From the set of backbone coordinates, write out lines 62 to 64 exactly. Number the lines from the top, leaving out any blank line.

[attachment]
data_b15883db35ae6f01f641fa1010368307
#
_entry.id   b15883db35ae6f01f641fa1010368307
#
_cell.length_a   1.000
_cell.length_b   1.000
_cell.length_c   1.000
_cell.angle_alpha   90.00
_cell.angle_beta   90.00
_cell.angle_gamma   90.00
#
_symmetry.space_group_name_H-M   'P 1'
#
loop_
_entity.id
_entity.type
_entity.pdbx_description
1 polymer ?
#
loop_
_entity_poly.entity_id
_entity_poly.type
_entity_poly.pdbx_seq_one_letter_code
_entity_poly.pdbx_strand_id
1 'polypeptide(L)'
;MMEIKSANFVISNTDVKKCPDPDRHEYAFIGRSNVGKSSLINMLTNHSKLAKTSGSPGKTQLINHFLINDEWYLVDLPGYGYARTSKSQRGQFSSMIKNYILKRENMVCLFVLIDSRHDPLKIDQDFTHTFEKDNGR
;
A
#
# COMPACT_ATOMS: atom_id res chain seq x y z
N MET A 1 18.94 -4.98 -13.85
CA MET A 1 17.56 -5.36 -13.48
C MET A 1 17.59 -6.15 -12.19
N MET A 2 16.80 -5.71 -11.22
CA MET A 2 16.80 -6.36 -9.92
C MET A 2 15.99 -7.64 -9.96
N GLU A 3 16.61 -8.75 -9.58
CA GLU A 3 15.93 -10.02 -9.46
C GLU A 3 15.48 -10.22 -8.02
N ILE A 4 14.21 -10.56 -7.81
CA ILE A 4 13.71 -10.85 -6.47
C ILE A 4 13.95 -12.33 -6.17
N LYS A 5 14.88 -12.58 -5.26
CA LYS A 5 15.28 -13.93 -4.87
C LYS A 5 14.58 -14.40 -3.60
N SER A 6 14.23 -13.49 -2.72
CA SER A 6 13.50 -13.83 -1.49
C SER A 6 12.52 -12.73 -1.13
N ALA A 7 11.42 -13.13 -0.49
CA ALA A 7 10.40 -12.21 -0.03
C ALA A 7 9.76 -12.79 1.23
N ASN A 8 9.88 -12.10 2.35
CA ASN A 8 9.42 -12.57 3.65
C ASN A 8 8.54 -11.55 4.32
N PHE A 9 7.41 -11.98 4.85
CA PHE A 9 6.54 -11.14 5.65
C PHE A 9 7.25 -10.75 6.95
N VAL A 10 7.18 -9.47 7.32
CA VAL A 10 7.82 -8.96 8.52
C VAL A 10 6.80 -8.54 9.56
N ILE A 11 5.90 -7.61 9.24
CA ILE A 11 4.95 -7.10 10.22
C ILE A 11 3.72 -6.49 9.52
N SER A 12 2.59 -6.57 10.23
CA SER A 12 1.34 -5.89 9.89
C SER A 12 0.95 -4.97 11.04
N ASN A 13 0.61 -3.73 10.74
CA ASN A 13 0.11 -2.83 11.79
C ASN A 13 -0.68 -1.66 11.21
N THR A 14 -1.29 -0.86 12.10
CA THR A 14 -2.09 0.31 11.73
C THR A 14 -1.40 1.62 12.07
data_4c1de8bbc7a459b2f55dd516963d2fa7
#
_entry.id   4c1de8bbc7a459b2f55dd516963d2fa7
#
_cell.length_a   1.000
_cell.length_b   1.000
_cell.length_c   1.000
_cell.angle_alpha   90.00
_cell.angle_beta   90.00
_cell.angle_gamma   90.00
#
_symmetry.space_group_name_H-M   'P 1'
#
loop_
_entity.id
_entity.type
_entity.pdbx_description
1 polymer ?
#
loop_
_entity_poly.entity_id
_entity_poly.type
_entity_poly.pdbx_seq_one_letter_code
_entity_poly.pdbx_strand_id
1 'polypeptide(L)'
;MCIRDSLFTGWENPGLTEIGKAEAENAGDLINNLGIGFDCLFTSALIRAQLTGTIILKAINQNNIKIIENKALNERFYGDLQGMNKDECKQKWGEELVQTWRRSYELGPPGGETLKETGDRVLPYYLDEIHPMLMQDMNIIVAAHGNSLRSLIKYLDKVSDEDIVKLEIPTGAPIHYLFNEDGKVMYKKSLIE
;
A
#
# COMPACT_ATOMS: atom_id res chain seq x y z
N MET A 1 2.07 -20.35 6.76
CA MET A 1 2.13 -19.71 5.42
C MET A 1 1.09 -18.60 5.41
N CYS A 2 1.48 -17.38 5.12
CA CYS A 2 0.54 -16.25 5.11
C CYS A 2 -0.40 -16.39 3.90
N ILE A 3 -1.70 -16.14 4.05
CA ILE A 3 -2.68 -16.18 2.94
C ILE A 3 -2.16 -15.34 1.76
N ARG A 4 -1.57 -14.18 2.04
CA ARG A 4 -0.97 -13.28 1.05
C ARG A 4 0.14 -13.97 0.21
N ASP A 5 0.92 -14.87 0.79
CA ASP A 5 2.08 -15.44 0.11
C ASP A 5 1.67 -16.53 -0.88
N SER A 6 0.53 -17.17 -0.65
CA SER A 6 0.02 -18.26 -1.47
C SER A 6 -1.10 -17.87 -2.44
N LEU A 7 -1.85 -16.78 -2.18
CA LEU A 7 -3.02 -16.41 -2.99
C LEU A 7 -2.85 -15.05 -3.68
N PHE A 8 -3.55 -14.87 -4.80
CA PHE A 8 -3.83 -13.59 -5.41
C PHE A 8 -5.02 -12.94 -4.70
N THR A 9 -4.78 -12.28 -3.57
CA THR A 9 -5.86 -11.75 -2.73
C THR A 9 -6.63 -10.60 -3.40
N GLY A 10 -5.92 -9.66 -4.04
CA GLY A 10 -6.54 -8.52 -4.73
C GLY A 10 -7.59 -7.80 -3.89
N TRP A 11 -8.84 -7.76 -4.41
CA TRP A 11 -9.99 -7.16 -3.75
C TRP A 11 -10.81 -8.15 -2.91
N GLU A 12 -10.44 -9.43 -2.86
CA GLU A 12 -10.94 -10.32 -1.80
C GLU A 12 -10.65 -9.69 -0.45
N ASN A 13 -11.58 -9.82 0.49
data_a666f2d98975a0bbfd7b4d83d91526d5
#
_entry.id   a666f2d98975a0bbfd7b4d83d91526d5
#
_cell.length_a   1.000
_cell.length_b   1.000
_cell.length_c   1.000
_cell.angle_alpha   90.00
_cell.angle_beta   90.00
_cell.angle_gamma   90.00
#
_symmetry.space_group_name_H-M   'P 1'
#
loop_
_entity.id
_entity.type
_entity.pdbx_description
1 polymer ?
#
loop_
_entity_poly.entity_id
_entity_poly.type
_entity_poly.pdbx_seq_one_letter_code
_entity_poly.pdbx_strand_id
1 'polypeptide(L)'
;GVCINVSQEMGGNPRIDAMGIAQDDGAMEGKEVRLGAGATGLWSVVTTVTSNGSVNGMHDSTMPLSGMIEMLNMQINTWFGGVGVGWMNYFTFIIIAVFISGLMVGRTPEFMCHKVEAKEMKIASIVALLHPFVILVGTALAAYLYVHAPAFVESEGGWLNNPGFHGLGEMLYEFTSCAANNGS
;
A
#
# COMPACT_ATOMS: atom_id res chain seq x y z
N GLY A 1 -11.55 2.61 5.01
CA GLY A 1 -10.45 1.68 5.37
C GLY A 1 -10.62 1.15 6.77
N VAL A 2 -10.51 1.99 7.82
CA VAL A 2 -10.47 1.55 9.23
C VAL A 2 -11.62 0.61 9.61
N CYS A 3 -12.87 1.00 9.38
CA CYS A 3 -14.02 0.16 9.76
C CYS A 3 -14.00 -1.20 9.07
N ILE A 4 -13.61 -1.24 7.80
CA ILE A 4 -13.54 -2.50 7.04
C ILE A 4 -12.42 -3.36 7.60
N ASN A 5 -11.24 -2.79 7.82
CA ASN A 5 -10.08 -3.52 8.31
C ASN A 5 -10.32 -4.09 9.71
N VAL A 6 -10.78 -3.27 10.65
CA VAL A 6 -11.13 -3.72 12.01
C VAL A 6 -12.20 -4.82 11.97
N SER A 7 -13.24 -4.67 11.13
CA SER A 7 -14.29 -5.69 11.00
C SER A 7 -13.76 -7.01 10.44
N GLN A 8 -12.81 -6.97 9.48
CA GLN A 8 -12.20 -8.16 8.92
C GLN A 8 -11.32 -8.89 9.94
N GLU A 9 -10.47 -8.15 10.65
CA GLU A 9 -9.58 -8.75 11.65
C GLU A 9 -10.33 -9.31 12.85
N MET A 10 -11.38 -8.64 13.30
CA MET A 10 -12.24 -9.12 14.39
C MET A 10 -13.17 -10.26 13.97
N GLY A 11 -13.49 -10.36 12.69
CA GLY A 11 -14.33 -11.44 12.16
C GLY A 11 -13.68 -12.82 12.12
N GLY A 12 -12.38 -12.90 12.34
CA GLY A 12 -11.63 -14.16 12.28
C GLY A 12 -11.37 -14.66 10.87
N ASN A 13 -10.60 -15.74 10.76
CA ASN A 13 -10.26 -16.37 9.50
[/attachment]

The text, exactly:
CA ILE A 11 4.95 -7.10 10.22
C ILE A 11 3.72 -6.49 9.52
N SER A 12 2.59 -6.57 10.23